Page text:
The Tokyo Shopping Guide for Traditional Souvenirs
10 traditional things you must buy from Tokyo and where to find them
Ibasen (Japanese fan)
Ibasen was founded in 1590. Over 400-years since the establishment, IBASEN keeps the traditional skills of “SENSU” foldable fan, “UCHIWA” fan, “WABUNGU” Japanese-style stationeries until today.
Chikusen (Yukata fabric)
Chikusen has been dealing in dyed kimonos since 1842 – choose between the formal silk Edo komon (think tea ceremony) and the more casual, lightweight yukata (think fireworks and festivals).
Kiya (kitchen knives)
Kit your kitchen out in every kind of high quality Japanese knife you'll ever need from this cutlery specialist established in 1792. They are always experimenting with new technology and materials, so your knives will be cutting edge.
Saruya (tooth pick)
Saruya has been producing toothpicks since 1704 – an impressive feat of longevity that makes more sense once you've actually used one of their handmade wonders. There's a good range of box sets on offer, many of them featuring toothpicks wrapped in paper slips bearing fortunes and love songs.
Ozu washi (Japanese paper and stationaries)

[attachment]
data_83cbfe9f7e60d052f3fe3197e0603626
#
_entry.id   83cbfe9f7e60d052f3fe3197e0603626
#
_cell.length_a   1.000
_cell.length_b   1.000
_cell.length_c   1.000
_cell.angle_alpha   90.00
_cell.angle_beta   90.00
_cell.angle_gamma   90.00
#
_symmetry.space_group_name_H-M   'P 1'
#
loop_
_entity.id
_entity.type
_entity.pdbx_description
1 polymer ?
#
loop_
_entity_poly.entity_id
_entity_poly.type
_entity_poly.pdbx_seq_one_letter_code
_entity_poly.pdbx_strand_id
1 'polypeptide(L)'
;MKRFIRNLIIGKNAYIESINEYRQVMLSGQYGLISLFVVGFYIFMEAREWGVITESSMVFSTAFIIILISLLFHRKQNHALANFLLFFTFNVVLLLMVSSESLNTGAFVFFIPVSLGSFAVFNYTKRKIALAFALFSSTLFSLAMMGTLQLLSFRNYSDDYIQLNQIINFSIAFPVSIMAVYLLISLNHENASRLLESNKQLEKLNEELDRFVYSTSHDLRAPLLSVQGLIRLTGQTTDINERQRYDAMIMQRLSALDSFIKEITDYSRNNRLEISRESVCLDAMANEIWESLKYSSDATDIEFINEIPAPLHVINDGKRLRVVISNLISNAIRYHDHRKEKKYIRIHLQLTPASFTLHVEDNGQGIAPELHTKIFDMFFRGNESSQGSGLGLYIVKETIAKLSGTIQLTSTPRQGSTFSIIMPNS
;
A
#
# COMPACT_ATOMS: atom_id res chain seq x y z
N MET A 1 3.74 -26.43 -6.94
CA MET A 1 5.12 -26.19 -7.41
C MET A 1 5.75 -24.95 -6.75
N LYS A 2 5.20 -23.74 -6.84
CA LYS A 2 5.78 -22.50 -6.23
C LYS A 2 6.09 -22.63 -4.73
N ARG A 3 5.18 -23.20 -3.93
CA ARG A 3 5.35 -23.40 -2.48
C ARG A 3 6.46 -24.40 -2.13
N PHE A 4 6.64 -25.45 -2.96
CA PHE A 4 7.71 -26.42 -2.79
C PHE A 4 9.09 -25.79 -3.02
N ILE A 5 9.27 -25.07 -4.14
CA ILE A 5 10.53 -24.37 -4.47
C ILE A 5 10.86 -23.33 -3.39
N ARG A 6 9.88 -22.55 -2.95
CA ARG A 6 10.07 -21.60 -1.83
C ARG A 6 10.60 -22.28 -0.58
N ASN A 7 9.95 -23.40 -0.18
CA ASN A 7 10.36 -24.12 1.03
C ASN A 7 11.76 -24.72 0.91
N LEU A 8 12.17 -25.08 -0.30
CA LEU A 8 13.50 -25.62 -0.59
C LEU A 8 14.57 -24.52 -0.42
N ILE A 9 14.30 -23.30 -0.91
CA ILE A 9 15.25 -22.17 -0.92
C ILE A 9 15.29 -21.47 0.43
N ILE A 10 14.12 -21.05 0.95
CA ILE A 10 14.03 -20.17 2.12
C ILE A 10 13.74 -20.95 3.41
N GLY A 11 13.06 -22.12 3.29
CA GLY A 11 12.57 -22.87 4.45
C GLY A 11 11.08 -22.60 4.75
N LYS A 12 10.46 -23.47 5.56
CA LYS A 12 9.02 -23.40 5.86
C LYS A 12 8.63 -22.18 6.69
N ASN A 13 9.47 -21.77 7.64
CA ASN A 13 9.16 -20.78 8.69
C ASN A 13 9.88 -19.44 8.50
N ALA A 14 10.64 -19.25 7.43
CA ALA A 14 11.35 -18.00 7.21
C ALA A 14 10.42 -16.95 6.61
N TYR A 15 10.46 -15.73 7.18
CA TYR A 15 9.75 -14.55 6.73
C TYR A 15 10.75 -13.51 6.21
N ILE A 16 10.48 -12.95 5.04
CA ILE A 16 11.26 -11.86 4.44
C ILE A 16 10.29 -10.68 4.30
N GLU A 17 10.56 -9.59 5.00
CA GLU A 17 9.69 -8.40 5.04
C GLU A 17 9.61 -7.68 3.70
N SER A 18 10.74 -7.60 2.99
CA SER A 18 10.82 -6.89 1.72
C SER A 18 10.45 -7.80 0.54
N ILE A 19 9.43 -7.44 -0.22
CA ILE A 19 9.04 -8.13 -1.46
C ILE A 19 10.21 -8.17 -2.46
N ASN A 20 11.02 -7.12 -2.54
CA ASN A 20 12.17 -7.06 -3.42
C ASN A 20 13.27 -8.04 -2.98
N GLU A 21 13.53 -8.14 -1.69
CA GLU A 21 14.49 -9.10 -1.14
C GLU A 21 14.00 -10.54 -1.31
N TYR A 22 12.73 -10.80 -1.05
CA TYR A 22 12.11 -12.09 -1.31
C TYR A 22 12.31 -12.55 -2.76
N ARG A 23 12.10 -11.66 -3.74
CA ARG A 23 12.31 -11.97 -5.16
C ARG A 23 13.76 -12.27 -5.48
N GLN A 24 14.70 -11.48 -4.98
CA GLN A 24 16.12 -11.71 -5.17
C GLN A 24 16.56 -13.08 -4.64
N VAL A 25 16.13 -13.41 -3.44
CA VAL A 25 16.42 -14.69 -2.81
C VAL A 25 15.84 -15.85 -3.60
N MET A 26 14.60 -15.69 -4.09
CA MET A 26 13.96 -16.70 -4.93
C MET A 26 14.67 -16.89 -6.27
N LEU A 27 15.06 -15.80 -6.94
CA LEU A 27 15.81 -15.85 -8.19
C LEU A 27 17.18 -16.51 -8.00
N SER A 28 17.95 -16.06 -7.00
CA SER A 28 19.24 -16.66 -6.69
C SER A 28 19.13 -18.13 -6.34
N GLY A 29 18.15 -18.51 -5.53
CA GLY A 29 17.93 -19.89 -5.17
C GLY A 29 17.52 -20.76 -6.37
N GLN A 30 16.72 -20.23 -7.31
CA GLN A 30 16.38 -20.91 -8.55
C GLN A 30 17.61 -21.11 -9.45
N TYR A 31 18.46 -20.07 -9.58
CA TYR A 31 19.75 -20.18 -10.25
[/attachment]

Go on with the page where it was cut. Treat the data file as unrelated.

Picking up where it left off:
So thin, delicate and pretty is the traditional paper sold at Ozu Washi that it's almost impossible to resist touching.
Kuroeya (Japanese lacquerware)
Kuroeya has been dealing in fine-quality lacquer ware since its founding in 1689. Lacquer ware is the generic term applied to utensils generally made of wood and coated with the sap of the Japanese lacquer tree.
In woodcut engraving for producing Ukiyo-e prints business since 1928. The Adachi Institute prides makes reproduction of Ukiyo-e prints by employing the same skills, techniques and materials that were used in the original woodcut print makers in the 18th and 19th centuries. Their studio and showroom are located in Tokyo (approx. 30 min car ride from the hotel).
As the main theatre for kabuki in Tokyo, Kabukiza is a top attraction. On the basement level, the souvenir shop stocks a fantastic assortment of goods related to the traditional form of drama – if you’re not keen to go all the way with kabuki make-up, then try the face mask designed to look like the real deal. This is a great place to stock up on souvenirs and gifts.
Probably the best-known gift shop in Tokyo, this is a useful one-stop outlet for almost everything: dolls, china, kimonos, yukata, furniture, antiques and books on Japan. Ideal for stocking up on presents and souvenirs in one easy trip. Prices are generally moderate, and staff speak English.
Maruyama Nori was founded in 1854 –at the end of the Edo period– in the Nihonbashi district of Tokyo and carried out the wholesale trade of dried seaweed. Since 1980 they have also been supplying superior quality tea under the brand name of “Jugetsudo”. Inheritor of 150 years of tradition, and uncompromising on product quality, they would like to convey to thier customers by means of tea and nori, the particular spirit of Japanese cuisine, authentic values and delicate flavors.